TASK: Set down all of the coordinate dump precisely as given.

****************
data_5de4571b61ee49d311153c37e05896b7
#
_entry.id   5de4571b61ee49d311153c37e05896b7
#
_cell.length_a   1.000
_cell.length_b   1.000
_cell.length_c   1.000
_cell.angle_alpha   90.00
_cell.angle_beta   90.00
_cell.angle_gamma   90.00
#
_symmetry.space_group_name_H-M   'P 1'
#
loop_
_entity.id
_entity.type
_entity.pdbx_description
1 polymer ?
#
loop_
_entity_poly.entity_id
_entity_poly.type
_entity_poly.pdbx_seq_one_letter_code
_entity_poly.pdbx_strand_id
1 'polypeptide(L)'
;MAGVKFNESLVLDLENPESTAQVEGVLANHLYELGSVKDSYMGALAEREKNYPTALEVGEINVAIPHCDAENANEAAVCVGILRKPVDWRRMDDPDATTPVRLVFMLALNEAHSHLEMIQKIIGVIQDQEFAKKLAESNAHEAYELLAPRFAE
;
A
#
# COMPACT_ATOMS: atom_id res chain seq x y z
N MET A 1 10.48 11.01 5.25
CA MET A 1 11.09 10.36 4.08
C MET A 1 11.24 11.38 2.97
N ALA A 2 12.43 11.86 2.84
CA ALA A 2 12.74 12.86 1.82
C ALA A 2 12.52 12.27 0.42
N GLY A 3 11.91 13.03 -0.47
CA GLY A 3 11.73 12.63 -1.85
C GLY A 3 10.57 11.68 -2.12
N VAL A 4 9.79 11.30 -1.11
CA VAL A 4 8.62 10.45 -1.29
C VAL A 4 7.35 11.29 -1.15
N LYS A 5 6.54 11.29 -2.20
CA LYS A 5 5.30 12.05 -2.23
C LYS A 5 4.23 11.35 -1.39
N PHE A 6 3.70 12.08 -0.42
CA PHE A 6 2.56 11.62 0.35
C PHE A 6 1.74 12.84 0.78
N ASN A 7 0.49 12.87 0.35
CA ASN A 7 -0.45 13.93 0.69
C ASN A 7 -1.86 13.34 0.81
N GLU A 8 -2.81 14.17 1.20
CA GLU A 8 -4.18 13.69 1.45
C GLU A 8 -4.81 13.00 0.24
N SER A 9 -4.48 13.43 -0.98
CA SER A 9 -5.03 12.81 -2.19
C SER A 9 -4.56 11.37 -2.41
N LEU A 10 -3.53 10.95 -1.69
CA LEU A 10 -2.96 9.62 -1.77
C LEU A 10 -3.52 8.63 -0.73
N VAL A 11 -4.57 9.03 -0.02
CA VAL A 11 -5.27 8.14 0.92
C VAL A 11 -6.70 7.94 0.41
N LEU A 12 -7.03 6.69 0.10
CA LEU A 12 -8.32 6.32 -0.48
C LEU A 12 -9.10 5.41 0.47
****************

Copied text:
data_5de4571b61ee49d311153c37e05896b7
#
_entry.id   5de4571b61ee49d311153c37e05896b7
#
_cell.length_a   1.000
_cell.length_b   1.000
_cell.length_c   1.000
_cell.angle_alpha   90.00
_cell.angle_beta   90.00
_cell.angle_gamma   90.00
#
_symmetry.space_group_name_H-M   'P 1'
#
loop_
_entity.id
_entity.type
_entity.pdbx_description
1 polymer ?
#
loop_
_entity_poly.entity_id
_entity_poly.type
_entity_poly.pdbx_seq_one_letter_code
_entity_poly.pdbx_strand_id
1 'polypeptide(L)'
;MAGVKFNESLVLDLENPESTAQVEGVLANHLYELGSVKDSYMGALAEREKNYPTALEVGEINVAIPHCDAENANEAAVCVGILRKPVDWRRMDDPDATTPVRLVFMLALNEAHSHLEMIQKIIGVIQDQEFAKKLAESNAHEAYELLAPRFAE
;
A
#
# COMPACT_ATOMS: atom_id res chain seq x y z
N MET A 1 10.48 11.01 5.25
CA MET A 1 11.09 10.36 4.08
C MET A 1 11.24 11.38 2.97
N ALA A 2 12.43 11.86 2.84
CA ALA A 2 12.74 12.86 1.82
C ALA A 2 12.52 12.27 0.42
N GLY A 3 11.91 13.03 -0.47
CA GLY A 3 11.73 12.63 -1.85
C GLY A 3 10.57 11.68 -2.12
N VAL A 4 9.79 11.30 -1.11
CA VAL A 4 8.62 10.45 -1.29
C VAL A 4 7.35 11.29 -1.15
N LYS A 5 6.54 11.29 -2.20
CA LYS A 5 5.30 12.05 -2.23
C LYS A 5 4.23 11.35 -1.39
N PHE A 6 3.70 12.08 -0.42
CA PHE A 6 2.56 11.62 0.35
C PHE A 6 1.74 12.84 0.78
N ASN A 7 0.49 12.87 0.35
CA ASN A 7 -0.45 13.93 0.69
C ASN A 7 -1.86 13.34 0.81
N GLU A 8 -2.81 14.17 1.20
CA GLU A 8 -4.18 13.69 1.45
C GLU A 8 -4.81 13.00 0.24
N SER A 9 -4.48 13.43 -0.98
CA SER A 9 -5.03 12.81 -2.19
C SER A 9 -4.56 11.37 -2.41
N LEU A 10 -3.53 10.95 -1.69
CA LEU A 10 -2.96 9.62 -1.77
C LEU A 10 -3.52 8.63 -0.73
N VAL A 11 -4.57 9.03 -0.02
CA VAL A 11 -5.27 8.14 0.92
C VAL A 11 -6.70 7.94 0.41
N LEU A 12 -7.03 6.69 0.10
CA LEU A 12 -8.32 6.32 -0.48
C LEU A 12 -9.10 5.41 0.47